After you’ve experienced what it feels like to stand beside a redwood, join the club of nature-lovers who know what it’s like to drive through one. The Tour-Thru Tree is located at the northern end of Redwood County. Even though the tree was scarred by a forest fire and lost its top to a storm, it still stands today as a healthy, living monument to a storied past. It costs a little bit of dough ($5.00 per car of three occupants), and, of course, you might want to call ahead to make sure your car will fit, as there are some size restrictions. If you’re in a larger vehicle, you can still walk through the tree, if you’re after the iconic photo op!
The Trees of Mystery attraction has been welcoming visitors for more than 65 years. The park is loaded with redwoods, but they have some more unique things to do here as well. One of their offerings is “The Trail of Tall Tales” and will delight you with depictions of the stories of Paul Bunyan. If you (or anyone you are traveling with) aren’t comfortable walking far, no worries! Take the Sky Trail, an enclosed gondola ride that lets you get a totally unique perspective of the forest.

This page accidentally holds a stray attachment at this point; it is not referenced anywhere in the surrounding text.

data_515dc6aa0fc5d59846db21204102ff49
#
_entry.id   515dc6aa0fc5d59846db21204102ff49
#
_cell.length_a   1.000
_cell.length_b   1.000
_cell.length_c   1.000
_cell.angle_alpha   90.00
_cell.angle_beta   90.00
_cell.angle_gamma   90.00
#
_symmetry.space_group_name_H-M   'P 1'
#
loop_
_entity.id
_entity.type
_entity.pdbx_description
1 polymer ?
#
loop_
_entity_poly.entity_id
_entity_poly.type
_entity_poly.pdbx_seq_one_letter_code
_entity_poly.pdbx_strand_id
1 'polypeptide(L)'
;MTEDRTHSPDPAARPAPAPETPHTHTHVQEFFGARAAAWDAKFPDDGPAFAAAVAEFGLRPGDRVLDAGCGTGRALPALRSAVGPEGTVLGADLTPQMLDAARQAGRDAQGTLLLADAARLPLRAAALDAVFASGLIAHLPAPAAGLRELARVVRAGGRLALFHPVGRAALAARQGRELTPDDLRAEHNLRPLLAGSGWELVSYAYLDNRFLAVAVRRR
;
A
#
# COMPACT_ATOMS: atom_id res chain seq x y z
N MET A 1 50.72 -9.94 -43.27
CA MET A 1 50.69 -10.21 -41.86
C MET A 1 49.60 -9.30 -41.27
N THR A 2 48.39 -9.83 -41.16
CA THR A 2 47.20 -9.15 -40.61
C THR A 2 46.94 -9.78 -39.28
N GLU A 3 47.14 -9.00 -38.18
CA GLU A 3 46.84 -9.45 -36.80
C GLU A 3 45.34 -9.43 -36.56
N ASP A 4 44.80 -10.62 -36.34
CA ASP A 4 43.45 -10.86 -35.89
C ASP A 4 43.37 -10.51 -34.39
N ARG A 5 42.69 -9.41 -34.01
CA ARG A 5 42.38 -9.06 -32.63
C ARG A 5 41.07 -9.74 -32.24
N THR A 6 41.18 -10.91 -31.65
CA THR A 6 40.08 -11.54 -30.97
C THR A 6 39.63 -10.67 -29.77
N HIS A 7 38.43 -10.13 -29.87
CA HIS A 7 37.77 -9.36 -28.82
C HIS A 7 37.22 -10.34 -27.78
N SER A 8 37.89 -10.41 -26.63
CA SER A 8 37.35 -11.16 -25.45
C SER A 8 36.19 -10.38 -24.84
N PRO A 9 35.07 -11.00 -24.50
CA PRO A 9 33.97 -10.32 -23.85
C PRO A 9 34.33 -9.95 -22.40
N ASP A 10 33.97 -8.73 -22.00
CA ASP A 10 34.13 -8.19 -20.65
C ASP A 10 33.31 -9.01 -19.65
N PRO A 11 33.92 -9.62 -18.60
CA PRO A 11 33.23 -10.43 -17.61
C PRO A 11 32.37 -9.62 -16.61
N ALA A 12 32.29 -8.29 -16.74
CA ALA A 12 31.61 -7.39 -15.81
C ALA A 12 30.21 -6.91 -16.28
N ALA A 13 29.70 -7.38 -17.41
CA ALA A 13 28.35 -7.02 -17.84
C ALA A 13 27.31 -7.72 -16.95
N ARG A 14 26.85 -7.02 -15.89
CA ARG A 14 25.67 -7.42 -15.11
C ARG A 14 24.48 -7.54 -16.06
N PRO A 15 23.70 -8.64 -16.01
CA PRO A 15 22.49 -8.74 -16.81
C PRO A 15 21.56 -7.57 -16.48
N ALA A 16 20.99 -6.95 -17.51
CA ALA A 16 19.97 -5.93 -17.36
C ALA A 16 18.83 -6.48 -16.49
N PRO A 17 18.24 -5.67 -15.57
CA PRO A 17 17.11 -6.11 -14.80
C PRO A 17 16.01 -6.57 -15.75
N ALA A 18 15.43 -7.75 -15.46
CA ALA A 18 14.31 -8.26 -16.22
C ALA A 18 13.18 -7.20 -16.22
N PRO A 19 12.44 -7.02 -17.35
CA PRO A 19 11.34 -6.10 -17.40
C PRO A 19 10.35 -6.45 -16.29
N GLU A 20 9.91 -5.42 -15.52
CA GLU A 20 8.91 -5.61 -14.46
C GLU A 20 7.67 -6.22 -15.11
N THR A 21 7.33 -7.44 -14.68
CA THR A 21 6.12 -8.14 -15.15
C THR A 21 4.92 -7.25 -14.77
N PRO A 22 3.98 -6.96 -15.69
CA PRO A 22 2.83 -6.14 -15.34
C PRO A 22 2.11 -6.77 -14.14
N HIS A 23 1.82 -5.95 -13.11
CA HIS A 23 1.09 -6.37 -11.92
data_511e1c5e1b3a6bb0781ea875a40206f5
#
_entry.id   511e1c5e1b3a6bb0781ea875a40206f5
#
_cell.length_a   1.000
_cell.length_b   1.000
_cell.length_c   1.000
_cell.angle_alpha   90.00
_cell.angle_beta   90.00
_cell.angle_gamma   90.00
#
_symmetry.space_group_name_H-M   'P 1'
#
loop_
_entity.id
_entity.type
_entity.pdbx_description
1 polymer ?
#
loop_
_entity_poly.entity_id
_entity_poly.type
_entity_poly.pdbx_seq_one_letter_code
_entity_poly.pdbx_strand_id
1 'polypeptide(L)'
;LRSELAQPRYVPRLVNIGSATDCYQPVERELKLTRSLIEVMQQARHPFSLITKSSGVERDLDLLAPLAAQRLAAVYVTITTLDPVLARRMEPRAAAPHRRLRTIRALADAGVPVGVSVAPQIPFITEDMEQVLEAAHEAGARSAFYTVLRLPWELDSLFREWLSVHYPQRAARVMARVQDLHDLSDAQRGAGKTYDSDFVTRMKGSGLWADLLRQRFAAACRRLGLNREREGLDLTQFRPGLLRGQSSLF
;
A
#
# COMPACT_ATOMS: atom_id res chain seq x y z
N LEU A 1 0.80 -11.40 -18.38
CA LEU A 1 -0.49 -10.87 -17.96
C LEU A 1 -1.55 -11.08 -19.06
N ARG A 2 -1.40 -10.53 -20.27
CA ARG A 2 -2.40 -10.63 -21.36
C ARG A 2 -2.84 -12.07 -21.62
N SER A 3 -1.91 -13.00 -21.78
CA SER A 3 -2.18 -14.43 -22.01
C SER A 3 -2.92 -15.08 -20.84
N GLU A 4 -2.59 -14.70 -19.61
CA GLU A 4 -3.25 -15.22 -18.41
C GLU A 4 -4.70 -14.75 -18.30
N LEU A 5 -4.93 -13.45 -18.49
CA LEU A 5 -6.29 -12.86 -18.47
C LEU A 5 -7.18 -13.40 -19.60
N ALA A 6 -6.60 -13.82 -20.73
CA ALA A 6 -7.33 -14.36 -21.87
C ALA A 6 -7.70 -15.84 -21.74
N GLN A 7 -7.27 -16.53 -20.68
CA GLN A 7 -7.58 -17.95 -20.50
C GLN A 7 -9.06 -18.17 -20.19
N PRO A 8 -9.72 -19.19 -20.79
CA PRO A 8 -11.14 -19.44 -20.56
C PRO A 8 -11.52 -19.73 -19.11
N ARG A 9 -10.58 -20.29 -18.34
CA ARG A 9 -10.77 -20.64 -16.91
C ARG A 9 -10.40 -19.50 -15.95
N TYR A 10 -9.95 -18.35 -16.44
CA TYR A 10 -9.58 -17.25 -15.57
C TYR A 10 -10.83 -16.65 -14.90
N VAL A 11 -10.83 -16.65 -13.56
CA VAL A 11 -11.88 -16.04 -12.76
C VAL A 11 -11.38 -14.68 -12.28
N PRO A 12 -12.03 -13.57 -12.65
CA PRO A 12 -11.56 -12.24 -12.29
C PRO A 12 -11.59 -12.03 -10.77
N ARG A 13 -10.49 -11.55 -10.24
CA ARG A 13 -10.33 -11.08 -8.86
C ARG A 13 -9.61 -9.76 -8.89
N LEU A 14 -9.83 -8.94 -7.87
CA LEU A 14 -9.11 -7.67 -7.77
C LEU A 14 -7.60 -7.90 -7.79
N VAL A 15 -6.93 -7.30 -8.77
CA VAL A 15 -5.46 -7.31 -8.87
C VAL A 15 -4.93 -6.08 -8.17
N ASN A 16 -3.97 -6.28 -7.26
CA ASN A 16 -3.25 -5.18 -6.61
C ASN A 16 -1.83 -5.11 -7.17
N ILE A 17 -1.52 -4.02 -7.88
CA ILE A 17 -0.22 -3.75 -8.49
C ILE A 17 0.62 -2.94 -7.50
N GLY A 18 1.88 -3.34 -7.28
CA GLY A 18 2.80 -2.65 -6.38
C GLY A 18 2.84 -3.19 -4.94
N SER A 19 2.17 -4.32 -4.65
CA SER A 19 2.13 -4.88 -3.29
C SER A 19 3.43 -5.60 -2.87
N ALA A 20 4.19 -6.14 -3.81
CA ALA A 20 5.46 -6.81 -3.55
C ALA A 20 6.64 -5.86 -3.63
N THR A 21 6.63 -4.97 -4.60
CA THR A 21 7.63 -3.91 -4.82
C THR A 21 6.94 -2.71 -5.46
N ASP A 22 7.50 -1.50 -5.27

When you arrive at the Trees of Mystery attraction, you will be met by a 49-foot 2-inch-tall Paul Bunyan and his 35-foot-tall friend, Babe the Blue Ox. They do more than just wave at you, but we don’t want to spoil all of the fun! You easily can spend a half day touring and exploring this little redwood treasure, and at $15.00 or less a person, that’s basically a steal for the memories.
If you have it in you once you arrive at Crescent Beach, walk the half-mile hike to the Enderts Beach overlook for the best view of this long, wide-sweeping beach. If you’re tuckered out from a day of hiking, though, take it easy: Park in the main lot near the midpoint of the crescent-shaped beach, find a driftwood log the winter storms have tossed on shore, and simply relax.
You’re probably in need of a good meal after all of this hiking and exploring! The Good Harvest Cafe has been serving up healthy meals since 1993. You’ll find no trans fats, tropical or hydrogenated oils, margarines, or artificial ingredients. All food allergies are treated with equal care and consideration. This is not a stop if you’re rushed, though. Quality food takes a little longer, but the signature dishes and local twists on classics such as burgers and fish ‘n’ chips are well worth the wait.